Malaysia has long tried to cultivate the image of being a moderate Muslim state that can serve as a model for others. Particularly in the wake of the attacks on the United States in September 2001, successive prime ministers have worked hard to ensure that Malaysia would remain on the list of moderate Muslim states that could serve as the bridge between the Western and Muslim worlds.
Today, that image stands to take a significant pounding, thanks to a relatively isolated incident that has managed to grab headlines worldwide: A Malay-Muslim woman by the name of Kartika Sari Dewi Shukarno is set to be caned for the offence of drinking alcohol in public. Kartika's case has bedevilled lawmakers of Malaysia for the simple reason that nobody seems to know what to do about it.
Kartika was found guilty of drinking beer in Pahang. The religious authorities in the state found her guilty of committing a syariah offence, and she was fined and sentenced to six strokes of the cane. Kartika herself pleaded guilty to the charges. But what baffles many observers is that the former model said she was prepared to be caned, and what is more, to be caned in public.
Former Prime Minister Tun Dr Mahathir Mohamad has asked if Malaysia would celebrate its independence day (on Aug 31) with the caning of a Muslim woman. Prime Minister Datuk Seri Najib Razak has himself asked Kartika to appeal against her sentence. Needless to say, the case has brought Malaysia to the world's attention for all the wrong reasons.
The problem that this case poses for Malaysia is complex. For a start, Kartika's case was handled by the Syariah Court of Pahang, raising the question of whether the federal government can intervene to save her.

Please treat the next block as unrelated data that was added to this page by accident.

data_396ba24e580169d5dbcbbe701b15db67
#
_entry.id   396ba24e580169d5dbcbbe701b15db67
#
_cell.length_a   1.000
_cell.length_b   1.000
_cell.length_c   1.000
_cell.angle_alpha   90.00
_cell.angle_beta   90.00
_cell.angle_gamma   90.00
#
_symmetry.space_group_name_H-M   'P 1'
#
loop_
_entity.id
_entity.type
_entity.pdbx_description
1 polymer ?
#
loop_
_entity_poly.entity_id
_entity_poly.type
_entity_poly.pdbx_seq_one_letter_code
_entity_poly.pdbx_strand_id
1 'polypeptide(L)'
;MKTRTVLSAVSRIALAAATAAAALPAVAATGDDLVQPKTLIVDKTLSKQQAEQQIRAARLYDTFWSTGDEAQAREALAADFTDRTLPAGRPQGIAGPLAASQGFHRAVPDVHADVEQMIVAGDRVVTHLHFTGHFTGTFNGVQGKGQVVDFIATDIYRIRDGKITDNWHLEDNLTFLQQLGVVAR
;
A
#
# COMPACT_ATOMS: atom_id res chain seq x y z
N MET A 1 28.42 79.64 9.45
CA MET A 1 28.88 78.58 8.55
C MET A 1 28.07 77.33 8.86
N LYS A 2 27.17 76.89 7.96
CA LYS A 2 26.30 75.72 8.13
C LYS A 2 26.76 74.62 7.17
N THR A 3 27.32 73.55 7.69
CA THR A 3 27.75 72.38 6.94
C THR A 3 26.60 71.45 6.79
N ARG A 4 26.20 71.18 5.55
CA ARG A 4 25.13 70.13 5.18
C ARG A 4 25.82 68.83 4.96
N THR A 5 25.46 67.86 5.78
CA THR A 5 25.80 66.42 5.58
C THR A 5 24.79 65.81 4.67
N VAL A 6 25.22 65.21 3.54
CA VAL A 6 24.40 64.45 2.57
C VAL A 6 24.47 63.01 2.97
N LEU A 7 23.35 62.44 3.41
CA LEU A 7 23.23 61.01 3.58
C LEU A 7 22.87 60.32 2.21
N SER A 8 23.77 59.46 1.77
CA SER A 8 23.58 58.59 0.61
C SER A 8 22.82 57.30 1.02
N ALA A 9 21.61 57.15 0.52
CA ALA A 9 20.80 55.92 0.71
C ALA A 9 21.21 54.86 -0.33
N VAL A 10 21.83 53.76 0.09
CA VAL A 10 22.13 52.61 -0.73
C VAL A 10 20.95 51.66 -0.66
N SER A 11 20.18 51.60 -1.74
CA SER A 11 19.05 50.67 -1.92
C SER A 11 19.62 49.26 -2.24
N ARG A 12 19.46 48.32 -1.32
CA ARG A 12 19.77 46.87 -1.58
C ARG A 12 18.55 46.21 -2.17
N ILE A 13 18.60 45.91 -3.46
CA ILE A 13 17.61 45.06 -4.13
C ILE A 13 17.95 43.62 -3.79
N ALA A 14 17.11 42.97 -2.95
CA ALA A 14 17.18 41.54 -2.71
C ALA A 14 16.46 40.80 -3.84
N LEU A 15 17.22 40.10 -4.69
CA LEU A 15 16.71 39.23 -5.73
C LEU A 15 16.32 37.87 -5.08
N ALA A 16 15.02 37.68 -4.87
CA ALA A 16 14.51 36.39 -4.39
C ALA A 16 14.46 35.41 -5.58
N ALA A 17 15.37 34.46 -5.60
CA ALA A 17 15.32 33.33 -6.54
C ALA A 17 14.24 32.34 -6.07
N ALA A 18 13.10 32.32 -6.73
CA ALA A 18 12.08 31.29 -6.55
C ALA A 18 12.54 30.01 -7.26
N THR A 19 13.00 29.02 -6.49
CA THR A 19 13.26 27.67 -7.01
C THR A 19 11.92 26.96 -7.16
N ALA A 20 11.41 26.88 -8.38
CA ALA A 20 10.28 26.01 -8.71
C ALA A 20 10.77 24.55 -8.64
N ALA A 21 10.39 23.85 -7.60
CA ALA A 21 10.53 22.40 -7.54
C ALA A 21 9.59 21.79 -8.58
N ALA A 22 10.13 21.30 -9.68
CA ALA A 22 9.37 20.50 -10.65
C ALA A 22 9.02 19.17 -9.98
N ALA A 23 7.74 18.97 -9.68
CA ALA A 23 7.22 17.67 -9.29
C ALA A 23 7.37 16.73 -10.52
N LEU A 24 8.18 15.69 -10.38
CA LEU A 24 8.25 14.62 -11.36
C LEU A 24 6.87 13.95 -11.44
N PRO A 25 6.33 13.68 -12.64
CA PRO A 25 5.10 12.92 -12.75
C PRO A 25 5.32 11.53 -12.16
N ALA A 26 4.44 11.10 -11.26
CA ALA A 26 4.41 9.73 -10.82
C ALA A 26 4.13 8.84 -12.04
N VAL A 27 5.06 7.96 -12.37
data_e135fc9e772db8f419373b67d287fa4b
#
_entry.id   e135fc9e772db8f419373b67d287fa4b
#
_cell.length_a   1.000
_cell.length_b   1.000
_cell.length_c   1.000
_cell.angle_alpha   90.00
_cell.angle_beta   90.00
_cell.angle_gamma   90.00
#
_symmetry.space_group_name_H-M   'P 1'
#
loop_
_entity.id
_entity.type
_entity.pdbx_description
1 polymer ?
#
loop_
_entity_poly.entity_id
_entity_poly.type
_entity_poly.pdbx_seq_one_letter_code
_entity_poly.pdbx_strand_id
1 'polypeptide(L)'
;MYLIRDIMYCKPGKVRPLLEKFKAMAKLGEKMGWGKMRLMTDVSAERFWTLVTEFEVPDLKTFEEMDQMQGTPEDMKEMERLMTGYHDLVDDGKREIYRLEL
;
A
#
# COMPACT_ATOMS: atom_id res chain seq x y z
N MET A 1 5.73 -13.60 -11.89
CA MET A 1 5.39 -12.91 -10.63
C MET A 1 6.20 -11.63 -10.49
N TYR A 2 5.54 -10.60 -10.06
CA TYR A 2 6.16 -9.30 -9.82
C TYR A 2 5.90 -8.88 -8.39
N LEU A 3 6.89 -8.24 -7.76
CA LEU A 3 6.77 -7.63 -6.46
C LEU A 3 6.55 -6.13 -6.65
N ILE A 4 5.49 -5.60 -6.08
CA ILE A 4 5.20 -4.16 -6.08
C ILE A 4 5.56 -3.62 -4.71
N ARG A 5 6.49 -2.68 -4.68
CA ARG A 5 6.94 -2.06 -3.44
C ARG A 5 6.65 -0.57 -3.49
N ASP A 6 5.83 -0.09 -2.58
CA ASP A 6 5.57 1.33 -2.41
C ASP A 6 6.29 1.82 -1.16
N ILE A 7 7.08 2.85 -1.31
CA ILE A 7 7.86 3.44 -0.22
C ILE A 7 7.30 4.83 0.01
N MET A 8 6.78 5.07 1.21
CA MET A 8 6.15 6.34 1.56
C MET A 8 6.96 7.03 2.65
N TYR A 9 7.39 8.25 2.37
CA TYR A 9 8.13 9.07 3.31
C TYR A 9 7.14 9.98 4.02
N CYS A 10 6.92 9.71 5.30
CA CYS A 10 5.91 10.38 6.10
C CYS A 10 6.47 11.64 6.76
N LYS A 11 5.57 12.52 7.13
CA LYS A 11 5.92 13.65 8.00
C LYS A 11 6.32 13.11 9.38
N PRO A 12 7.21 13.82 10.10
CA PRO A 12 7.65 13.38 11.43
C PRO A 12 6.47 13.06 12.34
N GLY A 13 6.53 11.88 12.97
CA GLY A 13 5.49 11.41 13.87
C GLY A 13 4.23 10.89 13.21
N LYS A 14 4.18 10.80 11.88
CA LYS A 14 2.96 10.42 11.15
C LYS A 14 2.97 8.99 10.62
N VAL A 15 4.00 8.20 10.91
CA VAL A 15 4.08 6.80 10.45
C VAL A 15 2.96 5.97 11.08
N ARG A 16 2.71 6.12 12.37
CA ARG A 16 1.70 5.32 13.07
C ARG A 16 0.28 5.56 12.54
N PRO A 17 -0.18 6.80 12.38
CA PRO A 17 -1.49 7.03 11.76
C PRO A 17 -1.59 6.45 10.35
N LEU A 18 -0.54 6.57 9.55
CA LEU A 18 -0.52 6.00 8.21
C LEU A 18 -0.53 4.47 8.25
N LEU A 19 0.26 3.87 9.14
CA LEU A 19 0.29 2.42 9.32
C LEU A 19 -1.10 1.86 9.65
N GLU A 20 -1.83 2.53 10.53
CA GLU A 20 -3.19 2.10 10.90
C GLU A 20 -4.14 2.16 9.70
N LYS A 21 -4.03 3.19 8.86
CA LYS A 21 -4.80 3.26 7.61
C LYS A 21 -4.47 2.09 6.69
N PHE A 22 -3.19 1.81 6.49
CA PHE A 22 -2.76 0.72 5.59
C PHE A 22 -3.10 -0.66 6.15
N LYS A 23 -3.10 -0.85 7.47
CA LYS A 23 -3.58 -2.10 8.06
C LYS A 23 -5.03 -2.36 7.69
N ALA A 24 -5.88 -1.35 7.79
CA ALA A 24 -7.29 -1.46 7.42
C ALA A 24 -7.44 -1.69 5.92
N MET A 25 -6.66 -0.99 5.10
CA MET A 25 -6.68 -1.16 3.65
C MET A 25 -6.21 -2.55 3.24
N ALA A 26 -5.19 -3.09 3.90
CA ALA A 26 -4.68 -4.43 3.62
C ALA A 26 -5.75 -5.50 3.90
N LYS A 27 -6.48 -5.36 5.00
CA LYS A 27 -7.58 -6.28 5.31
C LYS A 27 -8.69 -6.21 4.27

Adding to the confusion is the problematic and complicated relationship between religion and politics in the country. The borderline between Islam and politics has grown increasingly blurred after three decades of state-driven Islamisation. The enfeebled ruling Umno is now trying its best to defend its own Islamic credentials in the face of the opposition PAS. At the same time, Umno would not like to gain the same reputation as the Taliban of Afghanistan.
PAS in turn is likewise split in its conscience, between moderates who wish to push the democratisation agenda and conservatives who want more Islamisation. Already in Selangor, where PAS came into power as part of the opposition Pakatan Rakyat coalition, moral policing has been introduced by the conservative PAS leader Datuk Hasan Ali, who has called for religious functionaries to arrest Muslims who go against Islamic law.
PAS conservatives may feel that their electoral gains have given them the green light to further Islamise the country. They have thus called for a ban on the sale of alcohol and music concerts.
But in the wider context of international politics, Malaysia is looking more and more like a parochial state where books are banned and people are whipped for doing things that would be regarded as perfectly normal elsewhere.
Malaysia's conservative Islamists, their religious convictions notwithstanding, do not seem to understand why the international community is upset with the idea of a woman being caned for drinking a pint. Perak Mufti Harussani Zakaria, for instance, has wondered why a fuss should be made over a woman receiving six lashes when, in his opinion, she should be receiving 80 lashes.
It is this sense of disconnect that adds a surreal air to the goings-on in Malaysia today. The government is concerned that failure to enact Islamic law will compromise its standing in the eyes of conservative Muslims in the country. But to have Kartika caned would jeopardise the country's image internationally. Like it or not, Malaysia still depends on trade with the developed Western world, not Afghanistan.
This, then, is the dilemma that Malaysia faces at the moment, and there seems little consensus on how to proceed. Kartika's caning has been postponed for now. One thing, however, is certain: The costs of caning Kartika are simply too high. Should Malaysia cane her, it would have jumped one rung up the Islamisation ladder. After that, there may be no turning back. — Straits Times